Ketamine Is Killing the Dancefloor

“It sucks seeing people just standing around like zombies and not dancing,” one DJ tweeted.
Two lines of ketamine on a phone in a club toilet with someone giving the finger
Photo: Christian Filardo

Clubs everywhere have been hit hard, thanks to a cost of living crisis that has made going out a luxury. But if certain corners of Club Twitter are to be believed, something else is posing a threat to nightlife: ketamine, or more specifically, an overabundance of it. “There is far too much ket on dancefloors in the uk imo,” wrote salute, a Manchester-based DJ, in a tweet that has been liked almost 2,000 times. “It sucks seeing people kind of just standing around like zombies and not dancing.”


His sentiment drew overwhelming agreement from clubbers and other DJs. In response to the tweet, Polish DJ and producer VTSS wrote: “I’ve actually started asking promoters in cities around the world what’s the predominant substance that’s consumed around there to adjust my vibe expectations.” 

So is ket killing dancefloors or is this just overblown Twitter discourse? Bristol-based DJ Sam Binga thinks the drug is ruining the vibe, at least to some extent. “A whole dancefloor that’s very ketty hasn’t got energy,” he explains. “Ketamine is more of an isolating drug. And if you've got a crowd full of people doing this sort of wonky, dissociative drug, from a DJ’s point of view, they may be less engaged with what's going on.”

Josh Haygarth, who DJs as Next Generation Noise, makes a similar point. “[Ketamine] is drastically slowing the pace,” he says. “When you’ve got music that is geared around being high energy, and you’ve got a dance floor that looks like they're doing the mannequin challenge, it’s hard to really get that energy up.”

If crowds are sedating themselves by choice, could they end up changing what’s played in clubs? In the 2000s, people credited the prevalence of ketamine for driving the popularity of wonky, an offshoot of dubstep known for its off-kilter beats, though Ed Gillet, the author of Party Lines, a book about the history of UK dance music, is reluctant to overstate the influence of any one drug on dance music. He does acknowledge, however, that there’s certainly historical precedent to suggest ket “had an effect on the sort of sounds appearing on UK dancefloor”, pointing to the connection between the drug and minimal techno.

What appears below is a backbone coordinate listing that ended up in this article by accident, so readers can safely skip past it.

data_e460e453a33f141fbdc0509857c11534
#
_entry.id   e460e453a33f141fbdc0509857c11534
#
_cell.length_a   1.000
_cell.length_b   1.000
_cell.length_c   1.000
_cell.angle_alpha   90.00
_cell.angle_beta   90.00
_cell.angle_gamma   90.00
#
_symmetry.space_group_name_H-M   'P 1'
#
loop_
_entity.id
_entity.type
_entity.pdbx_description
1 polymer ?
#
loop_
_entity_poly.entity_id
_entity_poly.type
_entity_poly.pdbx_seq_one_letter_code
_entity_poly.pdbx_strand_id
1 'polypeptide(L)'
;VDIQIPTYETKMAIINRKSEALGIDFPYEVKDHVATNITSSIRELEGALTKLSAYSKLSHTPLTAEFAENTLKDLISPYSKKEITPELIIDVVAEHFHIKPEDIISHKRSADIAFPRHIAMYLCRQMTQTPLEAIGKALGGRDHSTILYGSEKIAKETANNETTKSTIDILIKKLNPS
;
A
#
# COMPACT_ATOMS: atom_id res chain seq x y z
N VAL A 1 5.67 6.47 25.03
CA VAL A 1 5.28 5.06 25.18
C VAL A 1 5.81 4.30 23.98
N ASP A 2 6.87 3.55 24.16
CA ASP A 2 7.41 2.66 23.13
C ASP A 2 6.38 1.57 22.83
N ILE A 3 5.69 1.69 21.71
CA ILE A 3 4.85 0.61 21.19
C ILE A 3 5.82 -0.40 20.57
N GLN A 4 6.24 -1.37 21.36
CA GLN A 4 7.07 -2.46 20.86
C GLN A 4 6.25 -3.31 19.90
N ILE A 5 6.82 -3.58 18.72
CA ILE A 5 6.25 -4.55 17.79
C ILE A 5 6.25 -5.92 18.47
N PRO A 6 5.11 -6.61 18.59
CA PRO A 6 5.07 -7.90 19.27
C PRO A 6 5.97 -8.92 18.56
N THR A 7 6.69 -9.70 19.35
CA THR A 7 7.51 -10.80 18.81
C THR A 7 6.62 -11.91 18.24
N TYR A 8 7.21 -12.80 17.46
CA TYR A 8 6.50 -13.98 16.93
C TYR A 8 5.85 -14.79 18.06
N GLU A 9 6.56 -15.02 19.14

It makes sense that DJs feel that crowds predominantly on ket aren’t as engaged. Dissociation – one of the most well-known side effects of the drug – refers to a temporary mental state in which a person detaches from their surroundings. “As people consume high doses of ketamine, they might be having a vivid hallucinatory experience,” says Adam Waugh from drug-checking charity The Loop. “But externally, they’re pretty unresponsive.”

In lower doses, Waugh notes, people have reported that K can enhance music and have slight energising effects. Its dissociative effects, however, are compounded when the drug is mixed with alcohol. It’s also easier for people to take too much of it. “People's tolerances really vary, probably more so than other drugs,” he says. “Dependency and how it affects people's bodies differently [has] probably contributed to drug-related harm.”

Both Haygarth and Binga say that they noticed crowds were more likely to take excessive amounts of ketamine after lockdown. “It seems to be the drug of choice now based on how I see crowds [...] You had all the age groups who were turning 18 throughout the various lockdowns, so they’ve come into the scene once we reopened and they’ve just jumped straight in the deep,” Haygarth speculates. “I think this is why you see less responsible ketamine use because their raving journey has gone zero to 100 real fast.” 


At one of Binga’s first post-lockdown shows in Bristol, the DJ saw attendees who’d taken too much ket being carried out of the venue at the start of the night. “It seems very easy [with ketamine] to go from, ‘Oh, you’re having fun’ to ‘you’re a dribbling wreck in the corner’,” he says. “As a DJ, that isn’t fun for me.”